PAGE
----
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Solar and wind energy could power your traffic lights

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A team of researchers at the University of Nebraska-Lincoln is working on a project that would use wind and solar energy to power street and traffic lights, while putting excess electricity back into the grid.

Here's one way of making sure the traffic light is always "green": a team of researchers at the University of Nebraska-Lincoln is working on a three-year green energy project that would use wind and solar energy to power street and traffic lights, while integrating excess electricity into the municipal power grid.

Last year, a small wind generator was installed at an intersection in Nebraska (solar panels will be added this spring), and three more are expected to be placed at a later stage.

Funded by a $1 million grant from the U.S. Department of Transportation, the Energy Plus Roadways project hopes to generate more renewable energy than the city’s infrastructure can consume, and then sell the rest back to power companies.

Currently Lincoln Nebraska spends almost $1 million to run its streetlights and $72,000 to run traffic signals and signs. If all 300,000 roadway intersections in the U.S. that have traffic signals used this system, nearly $50 million would be saved each year, according to University of Nebraska-Lincoln researchers. Beyond just eliminating operating costs, the system will also cut air pollution and create green-collar jobs.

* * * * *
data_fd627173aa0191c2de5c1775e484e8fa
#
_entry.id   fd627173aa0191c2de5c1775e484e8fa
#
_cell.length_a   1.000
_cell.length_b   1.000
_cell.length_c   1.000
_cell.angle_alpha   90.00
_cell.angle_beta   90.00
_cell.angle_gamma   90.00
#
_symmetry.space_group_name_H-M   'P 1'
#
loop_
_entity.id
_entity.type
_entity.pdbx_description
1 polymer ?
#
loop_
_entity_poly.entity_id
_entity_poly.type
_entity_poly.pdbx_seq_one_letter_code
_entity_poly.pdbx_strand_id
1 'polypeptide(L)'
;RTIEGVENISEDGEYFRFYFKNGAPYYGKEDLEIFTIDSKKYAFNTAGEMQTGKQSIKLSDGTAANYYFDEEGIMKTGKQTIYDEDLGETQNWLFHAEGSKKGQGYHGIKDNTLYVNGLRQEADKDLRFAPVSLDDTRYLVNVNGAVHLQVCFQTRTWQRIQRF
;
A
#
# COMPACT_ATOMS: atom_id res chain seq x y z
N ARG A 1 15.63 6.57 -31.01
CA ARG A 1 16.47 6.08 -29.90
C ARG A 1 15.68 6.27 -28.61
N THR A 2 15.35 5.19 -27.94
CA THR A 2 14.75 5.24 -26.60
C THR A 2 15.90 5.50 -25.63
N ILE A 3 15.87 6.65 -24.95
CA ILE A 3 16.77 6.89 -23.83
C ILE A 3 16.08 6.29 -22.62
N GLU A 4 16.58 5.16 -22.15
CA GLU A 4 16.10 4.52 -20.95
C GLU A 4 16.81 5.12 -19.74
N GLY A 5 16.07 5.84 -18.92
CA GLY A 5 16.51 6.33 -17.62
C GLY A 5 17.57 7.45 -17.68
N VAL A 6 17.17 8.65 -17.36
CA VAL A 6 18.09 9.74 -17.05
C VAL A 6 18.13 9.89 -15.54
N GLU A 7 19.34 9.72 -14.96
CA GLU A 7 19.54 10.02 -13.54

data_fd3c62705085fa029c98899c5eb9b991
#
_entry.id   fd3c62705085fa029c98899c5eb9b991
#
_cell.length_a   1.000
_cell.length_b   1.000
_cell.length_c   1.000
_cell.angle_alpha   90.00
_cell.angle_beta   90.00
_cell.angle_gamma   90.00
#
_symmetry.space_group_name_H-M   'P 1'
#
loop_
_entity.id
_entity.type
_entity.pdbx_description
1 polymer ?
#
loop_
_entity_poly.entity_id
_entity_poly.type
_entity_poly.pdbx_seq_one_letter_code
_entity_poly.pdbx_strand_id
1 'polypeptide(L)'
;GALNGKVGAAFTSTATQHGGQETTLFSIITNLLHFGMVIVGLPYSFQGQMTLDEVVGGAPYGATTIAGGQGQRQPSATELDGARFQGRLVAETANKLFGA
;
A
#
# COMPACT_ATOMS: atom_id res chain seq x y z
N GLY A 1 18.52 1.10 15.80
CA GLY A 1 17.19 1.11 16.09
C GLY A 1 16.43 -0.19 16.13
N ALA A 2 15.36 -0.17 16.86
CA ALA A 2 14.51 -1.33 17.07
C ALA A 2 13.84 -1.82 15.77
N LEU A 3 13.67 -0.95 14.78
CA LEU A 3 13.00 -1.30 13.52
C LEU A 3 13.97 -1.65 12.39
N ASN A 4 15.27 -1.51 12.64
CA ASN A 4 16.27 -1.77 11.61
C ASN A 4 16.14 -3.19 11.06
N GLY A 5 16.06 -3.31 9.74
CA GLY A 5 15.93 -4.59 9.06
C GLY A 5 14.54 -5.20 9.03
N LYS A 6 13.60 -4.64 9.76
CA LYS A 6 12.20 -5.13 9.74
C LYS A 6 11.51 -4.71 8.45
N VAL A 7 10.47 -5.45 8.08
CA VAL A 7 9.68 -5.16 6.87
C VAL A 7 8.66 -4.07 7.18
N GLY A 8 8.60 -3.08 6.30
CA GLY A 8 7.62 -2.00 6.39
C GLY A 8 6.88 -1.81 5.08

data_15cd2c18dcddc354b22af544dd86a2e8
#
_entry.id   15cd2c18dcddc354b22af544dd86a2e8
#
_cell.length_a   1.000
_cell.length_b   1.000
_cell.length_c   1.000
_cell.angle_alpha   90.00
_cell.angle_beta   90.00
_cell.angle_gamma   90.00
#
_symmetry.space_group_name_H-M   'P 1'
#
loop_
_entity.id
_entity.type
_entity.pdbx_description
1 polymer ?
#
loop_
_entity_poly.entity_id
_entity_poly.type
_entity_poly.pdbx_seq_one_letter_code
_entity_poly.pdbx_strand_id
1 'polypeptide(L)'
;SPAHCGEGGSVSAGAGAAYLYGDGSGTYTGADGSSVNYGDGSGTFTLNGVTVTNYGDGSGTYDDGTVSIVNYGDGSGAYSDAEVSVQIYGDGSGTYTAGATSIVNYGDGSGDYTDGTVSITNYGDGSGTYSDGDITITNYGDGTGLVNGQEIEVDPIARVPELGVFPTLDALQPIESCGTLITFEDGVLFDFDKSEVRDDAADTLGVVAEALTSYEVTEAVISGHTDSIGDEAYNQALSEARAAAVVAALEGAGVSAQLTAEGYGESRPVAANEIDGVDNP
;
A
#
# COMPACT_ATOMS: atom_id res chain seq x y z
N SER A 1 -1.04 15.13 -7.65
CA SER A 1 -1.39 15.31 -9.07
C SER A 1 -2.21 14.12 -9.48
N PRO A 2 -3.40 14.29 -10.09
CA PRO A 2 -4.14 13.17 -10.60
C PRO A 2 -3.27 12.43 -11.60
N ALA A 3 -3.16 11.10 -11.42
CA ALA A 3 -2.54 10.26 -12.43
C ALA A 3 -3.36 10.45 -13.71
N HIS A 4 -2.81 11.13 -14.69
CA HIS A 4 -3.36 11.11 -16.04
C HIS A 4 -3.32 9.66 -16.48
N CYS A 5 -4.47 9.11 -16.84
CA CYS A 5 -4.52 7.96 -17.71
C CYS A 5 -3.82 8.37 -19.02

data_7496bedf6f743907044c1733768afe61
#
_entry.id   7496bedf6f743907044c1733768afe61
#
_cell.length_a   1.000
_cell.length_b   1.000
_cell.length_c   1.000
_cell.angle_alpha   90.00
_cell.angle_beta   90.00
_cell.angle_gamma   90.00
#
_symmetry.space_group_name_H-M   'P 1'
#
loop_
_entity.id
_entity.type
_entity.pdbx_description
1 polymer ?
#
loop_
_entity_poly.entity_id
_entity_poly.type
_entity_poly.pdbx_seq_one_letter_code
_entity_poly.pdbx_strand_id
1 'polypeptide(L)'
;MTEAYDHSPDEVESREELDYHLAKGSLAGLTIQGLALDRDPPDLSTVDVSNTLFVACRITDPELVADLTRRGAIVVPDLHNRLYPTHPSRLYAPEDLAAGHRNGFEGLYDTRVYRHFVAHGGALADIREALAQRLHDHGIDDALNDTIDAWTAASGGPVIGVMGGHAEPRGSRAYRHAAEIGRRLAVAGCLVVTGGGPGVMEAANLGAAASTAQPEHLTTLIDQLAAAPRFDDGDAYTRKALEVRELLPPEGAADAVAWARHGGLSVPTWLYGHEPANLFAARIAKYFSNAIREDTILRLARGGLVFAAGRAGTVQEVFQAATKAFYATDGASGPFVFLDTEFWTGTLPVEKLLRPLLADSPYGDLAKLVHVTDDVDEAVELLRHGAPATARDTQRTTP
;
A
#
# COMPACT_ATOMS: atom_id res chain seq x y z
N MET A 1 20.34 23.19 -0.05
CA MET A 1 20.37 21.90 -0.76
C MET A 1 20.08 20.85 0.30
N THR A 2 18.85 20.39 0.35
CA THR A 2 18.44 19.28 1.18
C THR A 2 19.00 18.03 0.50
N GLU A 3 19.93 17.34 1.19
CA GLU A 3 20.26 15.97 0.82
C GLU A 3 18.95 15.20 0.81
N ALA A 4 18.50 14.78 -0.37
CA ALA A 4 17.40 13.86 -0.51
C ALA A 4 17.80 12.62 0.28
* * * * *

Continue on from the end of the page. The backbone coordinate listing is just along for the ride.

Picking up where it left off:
Since the traffic lights are connected to the grid, in case of shady or non-windy days, back-up electricity will always exist.

According to Government Technology, a second phase of the project, scheduled to begin in May, involves "developing the electronic control system that would allow a network of wind and solar power generators to intelligently distribute electricity where it’s needed."

Essentially, turbines from still or shady areas can use the control system and "borrow" power from another generator that's producing excess energy. Existing power lines will be used to transmit the power from one area of the grid to another -- so additional costs will not be incurred.

The system is even designed to cut against all loses. Government Technology adds, "Each power station will be able to transition between three operating modes. In one operating mode, the power station will rely entirely on power from the main grid. This might occur when it’s cloudy or not windy for an extended period. The second operating mode will allow a station to draw power exclusively from solar and wind power on the grid. The third mode allows a working generator to isolate itself from the rest of the grid in case of a problem nearby, minimizing the scope of the problem."

Costs are a little less than $20,000 right now, though researchers are hoping to push the price points down eventually.

As the price of fossil fuel continues to rise and green technology becomes more viable, the advantages of a system like this become clear. The initial investment would eventually save cities tremendous money on power, reduce pollution and cut our over dependence on nonrenewable energy.

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Ami Cholia

Contributing Editor

Contributing Editor Ami Cholia has written for AltTransport, Inhabitat, The Huffington Post and Sunday Mid Day in India. She holds degrees from the University of Texas at Austin and the Columbia University Graduate School of Journalism. She is based in New York. Follow her on Twitter. Disclosure